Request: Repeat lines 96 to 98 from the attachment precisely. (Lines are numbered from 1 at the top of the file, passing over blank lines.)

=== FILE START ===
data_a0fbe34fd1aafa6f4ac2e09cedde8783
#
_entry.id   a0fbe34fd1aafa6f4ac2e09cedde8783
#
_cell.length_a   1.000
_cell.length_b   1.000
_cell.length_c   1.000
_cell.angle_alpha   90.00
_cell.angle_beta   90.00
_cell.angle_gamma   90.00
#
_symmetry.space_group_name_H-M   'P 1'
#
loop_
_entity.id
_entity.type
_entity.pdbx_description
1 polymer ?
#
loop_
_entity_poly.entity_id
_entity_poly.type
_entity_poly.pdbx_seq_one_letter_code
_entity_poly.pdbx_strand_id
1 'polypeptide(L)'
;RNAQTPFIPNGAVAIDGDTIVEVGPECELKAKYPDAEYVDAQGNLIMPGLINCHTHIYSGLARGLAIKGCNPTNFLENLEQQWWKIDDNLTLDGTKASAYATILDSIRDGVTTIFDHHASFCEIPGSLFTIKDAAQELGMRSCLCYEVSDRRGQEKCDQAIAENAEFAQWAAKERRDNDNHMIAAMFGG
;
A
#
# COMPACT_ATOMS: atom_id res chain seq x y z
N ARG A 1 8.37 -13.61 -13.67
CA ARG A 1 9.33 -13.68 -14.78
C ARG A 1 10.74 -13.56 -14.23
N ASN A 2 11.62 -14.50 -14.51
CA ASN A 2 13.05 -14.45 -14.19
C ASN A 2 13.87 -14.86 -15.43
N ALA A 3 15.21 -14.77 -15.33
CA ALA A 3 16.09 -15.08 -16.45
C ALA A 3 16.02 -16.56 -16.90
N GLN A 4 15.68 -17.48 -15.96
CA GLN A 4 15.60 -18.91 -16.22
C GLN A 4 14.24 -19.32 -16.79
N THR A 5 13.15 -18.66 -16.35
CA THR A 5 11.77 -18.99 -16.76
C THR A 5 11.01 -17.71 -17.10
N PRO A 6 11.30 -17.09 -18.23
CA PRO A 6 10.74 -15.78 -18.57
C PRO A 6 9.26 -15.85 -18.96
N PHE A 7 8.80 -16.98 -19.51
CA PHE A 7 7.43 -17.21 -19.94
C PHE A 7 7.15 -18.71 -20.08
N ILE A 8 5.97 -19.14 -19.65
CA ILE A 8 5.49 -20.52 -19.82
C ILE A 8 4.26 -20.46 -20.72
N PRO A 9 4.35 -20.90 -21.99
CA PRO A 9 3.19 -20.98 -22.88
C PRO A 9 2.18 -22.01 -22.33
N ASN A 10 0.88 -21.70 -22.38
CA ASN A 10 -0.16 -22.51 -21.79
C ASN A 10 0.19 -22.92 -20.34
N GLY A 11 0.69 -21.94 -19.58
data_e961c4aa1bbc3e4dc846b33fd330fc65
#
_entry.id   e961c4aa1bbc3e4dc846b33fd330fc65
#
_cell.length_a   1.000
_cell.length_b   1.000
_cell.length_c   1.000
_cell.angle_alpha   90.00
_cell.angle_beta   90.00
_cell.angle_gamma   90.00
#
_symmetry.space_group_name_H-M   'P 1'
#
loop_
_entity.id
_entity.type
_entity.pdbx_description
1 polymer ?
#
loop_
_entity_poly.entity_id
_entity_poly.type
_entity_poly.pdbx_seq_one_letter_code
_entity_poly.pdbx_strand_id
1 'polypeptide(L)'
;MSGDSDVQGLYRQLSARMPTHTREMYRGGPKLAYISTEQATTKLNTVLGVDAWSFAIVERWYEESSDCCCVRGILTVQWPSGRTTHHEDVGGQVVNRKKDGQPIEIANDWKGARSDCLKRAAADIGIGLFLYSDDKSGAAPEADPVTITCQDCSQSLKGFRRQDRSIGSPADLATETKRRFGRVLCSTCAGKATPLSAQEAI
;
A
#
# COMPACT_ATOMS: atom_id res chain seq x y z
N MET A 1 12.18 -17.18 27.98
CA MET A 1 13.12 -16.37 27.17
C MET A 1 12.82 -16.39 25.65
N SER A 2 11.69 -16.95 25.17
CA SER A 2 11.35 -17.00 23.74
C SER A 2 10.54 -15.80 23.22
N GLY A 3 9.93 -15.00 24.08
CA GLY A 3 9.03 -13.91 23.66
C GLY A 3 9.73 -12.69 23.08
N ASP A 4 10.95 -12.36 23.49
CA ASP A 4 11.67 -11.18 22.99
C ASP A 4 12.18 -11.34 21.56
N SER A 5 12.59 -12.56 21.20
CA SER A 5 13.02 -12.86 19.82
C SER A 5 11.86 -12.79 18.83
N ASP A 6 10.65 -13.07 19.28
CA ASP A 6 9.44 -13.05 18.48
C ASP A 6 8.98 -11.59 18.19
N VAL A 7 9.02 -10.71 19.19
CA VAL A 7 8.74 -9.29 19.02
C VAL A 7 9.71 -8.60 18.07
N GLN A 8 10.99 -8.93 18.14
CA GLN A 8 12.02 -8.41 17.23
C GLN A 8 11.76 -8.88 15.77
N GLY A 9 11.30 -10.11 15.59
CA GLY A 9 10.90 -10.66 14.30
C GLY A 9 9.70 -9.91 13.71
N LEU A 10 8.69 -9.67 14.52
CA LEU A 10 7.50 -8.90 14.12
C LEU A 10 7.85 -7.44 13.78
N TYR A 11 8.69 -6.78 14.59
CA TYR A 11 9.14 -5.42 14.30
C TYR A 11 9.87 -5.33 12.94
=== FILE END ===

CA SER A 2 11.35 -17.00 23.74
C SER A 2 10.54 -15.80 23.22
N GLY A 3 9.93 -15.00 24.08